"Companies can be successful with very small marketing budgets if they are sufficiently innovative in their approach and they have a differentiated product."
Using a loveable brand mascot, Hippo, whose mission and message is to fight hunger, the brand stood apart in a busy market and took on a life of its own.
But it didn't happen by accident. Backed by clever positioning and a highly creative integrated communications strategy created by leading Indian agency Creativeland Asia, the multi-channel approach paid off.
'Obviously Hippo retained customers by getting them involved in the product and also assuring them the product is there, so they can repeat purchase'ADRIAN PAYNE
Hunger is the root of all evil
Parle Agro's integrated communications strategy worked across radio, TV, print, a website, point-of sale materials and social media. Hippo used a simple message in the diverse Indian market of rich and poor: "Hunger is the root of all evil. So, don't go hungry."
The Hippo brand stood for a cause, which was engaging to consumers who willingly acted as "hunger fighters".
Hippo spoke to consumers as a friend. Satirical TV commercials featured groups such as terrorists and hostile rioters who were rendered docile, friendly and happy as a result of eating Hippo snacking chips.
A radio campaign built on its positioning of "Fight Hunger, Fight Evil", by using famous speeches from history by evil dictators including Adolf Hitler, Saddam Hussein and Joseph Stalin.
"There was a great sense of humour in their campaigns and I think humour can be very effective in advertising if it's used [well]," says Payne.
The result of the integrated campaign was that customers engaged better with the brand, improving Hippo's online brand presence. Amid relentless pressure in the business market to better channel customers, Parle Agro's use of Twitter stands out as a textbook case in business schools to cut costs, says Payne.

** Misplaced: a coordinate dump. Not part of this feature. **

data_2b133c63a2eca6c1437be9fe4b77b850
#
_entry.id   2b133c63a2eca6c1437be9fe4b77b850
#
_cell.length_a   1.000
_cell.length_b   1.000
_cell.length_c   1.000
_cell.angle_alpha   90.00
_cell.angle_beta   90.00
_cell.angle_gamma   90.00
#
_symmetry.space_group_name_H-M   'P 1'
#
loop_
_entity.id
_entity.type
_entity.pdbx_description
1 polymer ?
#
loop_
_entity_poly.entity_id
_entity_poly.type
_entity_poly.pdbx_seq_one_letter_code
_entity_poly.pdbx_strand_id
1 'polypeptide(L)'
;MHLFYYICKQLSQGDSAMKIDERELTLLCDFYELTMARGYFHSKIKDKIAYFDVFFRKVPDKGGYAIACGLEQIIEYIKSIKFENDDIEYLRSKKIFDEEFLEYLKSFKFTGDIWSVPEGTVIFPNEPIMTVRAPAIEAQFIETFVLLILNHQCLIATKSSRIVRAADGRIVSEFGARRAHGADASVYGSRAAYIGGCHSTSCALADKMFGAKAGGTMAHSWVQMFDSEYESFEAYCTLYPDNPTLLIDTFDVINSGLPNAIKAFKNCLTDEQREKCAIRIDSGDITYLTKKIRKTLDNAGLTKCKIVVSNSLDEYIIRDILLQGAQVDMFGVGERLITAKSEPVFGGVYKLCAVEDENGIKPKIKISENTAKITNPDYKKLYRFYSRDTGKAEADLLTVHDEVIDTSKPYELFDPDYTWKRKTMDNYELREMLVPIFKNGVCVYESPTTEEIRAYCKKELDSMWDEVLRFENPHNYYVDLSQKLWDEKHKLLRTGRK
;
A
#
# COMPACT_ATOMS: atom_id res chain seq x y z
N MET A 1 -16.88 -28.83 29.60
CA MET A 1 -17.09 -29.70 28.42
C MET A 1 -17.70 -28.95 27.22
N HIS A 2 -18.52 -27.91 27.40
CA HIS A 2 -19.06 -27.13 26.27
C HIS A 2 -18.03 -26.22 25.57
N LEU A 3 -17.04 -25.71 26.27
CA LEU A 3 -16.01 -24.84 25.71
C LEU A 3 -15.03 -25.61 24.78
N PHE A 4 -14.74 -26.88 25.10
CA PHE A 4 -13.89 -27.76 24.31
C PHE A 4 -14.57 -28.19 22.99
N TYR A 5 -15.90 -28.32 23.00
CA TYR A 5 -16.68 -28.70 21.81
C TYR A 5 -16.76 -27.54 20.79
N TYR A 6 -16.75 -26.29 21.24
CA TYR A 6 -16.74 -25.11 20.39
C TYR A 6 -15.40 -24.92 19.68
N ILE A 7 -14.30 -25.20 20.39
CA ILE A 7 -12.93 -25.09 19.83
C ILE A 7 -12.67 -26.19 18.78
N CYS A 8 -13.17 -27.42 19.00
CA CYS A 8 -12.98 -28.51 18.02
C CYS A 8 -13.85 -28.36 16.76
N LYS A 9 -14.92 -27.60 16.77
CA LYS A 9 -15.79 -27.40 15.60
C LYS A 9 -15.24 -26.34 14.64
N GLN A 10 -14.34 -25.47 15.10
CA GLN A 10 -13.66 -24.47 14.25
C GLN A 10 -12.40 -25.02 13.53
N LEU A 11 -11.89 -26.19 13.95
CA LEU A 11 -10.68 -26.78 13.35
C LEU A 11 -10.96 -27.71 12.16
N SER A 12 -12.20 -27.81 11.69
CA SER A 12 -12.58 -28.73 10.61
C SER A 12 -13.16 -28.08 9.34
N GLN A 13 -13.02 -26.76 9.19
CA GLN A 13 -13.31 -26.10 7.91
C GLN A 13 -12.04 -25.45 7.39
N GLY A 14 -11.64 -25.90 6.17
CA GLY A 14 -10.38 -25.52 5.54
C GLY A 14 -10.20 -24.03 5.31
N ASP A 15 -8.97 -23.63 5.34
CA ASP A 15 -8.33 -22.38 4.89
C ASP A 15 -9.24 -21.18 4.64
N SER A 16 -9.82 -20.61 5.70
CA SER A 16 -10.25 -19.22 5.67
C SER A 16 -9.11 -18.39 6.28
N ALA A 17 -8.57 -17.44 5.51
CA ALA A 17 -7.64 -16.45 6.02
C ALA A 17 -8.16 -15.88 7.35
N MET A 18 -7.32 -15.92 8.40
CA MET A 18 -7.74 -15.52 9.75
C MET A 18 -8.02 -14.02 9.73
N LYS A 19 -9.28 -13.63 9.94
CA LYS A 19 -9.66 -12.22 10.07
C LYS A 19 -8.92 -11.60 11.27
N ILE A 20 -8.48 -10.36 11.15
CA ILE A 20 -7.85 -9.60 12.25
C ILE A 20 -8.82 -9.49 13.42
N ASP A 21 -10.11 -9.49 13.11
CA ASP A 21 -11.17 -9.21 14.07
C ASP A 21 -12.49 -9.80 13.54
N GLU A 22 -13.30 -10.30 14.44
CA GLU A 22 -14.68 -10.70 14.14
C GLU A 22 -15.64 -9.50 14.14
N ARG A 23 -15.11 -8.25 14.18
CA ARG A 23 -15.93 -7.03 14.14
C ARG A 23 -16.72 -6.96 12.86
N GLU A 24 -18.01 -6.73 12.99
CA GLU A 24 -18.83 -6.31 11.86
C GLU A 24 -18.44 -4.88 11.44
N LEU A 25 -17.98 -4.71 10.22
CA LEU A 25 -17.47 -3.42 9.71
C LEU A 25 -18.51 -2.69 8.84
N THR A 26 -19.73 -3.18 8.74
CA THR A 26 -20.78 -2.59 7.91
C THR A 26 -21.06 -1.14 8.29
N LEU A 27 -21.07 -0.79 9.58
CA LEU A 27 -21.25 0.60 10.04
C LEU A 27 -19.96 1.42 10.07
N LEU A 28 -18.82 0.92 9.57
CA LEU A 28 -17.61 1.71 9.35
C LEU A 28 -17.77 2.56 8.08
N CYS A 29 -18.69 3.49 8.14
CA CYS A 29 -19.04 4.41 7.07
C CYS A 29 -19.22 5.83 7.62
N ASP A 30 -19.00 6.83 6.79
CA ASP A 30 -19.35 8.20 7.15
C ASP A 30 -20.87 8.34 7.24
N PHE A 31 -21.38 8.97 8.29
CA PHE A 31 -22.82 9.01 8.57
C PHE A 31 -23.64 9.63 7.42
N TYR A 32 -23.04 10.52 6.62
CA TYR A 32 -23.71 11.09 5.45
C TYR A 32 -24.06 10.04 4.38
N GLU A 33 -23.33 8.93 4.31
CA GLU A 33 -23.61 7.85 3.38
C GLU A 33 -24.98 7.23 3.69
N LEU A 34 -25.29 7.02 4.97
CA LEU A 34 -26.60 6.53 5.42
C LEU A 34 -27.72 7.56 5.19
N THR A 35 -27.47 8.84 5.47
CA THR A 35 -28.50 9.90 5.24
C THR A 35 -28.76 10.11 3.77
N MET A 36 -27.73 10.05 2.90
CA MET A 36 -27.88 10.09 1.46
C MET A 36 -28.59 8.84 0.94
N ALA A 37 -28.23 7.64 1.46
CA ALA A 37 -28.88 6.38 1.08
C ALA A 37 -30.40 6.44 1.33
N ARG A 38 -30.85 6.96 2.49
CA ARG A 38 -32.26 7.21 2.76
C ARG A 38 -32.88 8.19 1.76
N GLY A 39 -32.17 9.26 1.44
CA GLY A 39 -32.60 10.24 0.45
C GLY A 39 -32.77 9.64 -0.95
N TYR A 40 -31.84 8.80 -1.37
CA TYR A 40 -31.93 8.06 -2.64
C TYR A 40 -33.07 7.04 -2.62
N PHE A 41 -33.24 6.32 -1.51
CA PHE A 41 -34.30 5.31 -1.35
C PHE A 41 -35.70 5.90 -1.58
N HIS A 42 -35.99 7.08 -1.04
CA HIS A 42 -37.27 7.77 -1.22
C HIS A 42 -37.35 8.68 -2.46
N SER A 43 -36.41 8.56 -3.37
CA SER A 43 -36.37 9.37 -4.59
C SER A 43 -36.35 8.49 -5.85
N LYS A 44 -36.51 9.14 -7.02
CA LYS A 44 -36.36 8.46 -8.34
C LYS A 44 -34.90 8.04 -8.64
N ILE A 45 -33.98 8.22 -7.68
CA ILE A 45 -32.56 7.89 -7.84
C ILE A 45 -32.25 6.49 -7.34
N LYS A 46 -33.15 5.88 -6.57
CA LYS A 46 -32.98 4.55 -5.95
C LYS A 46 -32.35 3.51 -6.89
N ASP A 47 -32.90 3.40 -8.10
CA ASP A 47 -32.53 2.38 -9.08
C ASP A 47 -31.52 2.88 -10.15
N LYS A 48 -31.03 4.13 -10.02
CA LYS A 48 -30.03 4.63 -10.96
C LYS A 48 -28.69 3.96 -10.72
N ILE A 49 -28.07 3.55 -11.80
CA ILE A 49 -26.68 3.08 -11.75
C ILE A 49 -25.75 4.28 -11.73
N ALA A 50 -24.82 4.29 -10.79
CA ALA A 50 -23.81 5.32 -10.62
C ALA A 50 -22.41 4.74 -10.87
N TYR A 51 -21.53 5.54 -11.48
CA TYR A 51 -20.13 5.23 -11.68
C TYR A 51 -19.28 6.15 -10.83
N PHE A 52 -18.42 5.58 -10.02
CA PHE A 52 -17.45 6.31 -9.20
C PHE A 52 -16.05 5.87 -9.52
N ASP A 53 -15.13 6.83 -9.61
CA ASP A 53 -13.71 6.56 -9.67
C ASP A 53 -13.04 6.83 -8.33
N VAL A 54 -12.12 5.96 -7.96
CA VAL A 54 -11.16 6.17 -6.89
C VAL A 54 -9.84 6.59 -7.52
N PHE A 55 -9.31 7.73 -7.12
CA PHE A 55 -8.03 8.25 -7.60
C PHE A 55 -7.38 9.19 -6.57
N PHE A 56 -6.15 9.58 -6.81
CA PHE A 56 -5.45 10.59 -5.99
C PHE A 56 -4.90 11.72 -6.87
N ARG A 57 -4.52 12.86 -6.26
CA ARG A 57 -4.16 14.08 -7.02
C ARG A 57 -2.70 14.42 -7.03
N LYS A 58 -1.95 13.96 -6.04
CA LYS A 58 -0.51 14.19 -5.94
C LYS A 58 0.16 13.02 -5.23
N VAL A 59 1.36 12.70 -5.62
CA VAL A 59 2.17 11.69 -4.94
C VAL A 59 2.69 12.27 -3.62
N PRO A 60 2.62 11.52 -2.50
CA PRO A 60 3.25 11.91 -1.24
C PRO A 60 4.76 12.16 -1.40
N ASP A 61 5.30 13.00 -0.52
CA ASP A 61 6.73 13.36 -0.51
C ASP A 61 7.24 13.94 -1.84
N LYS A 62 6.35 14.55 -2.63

In fact, the Hippo case study authored by Payne and Pennie Frow, a professor of marketing at the University of Sydney Business School, features in their textbook, Strategic Customer Management.
"The cost factor for Parle Agro was an amazing advantage," says Payne. "The cost to serve customers is going up dramatically in many industries and that's why whenever we can migrate the channel to a web-based or low-cost digital environment, the better."
Advocates among the customer base
What was distinctive about the Hippo campaign was the intense way it engaged consumers and generated brand buzz. Customers essentially became the sales force, in a way comparable to companies such as Tupperware and Mary Kay Cosmetics, says Payne.
Parle Agro is a modern-day version using technology and social media instead of expensive company sales visits.
Payne says the Hippo case also creates a "virtuous circle" when analysed against the metrics of acquisition, cross-sell, upsell, retention and advocacy. "Some companies are very good at acquisition but very poor at retention," he says.
"With Hippo, I think in terms of these elements they've been very successful at driving acquisition through a very creative and novel advertising campaign. To me it's a question of understanding how to maximise all those elements in the context of the situation that you're in, the product life cycle and the competitive context.
"So it's not just about selling – Hippo actually developed and engaged to retain and create advocates among the customer base.
"Obviously Hippo retained customers by getting them involved in the product and also assuring them the product is there, so they can repeat purchase. In terms of advocacy, some customers became absolute advocates for this product resulting in their extensive tweeting of out-of-stock items and they were rewarded by the company with huge hampers of the Hippo product and Hunger Fighter certificates," Payne says.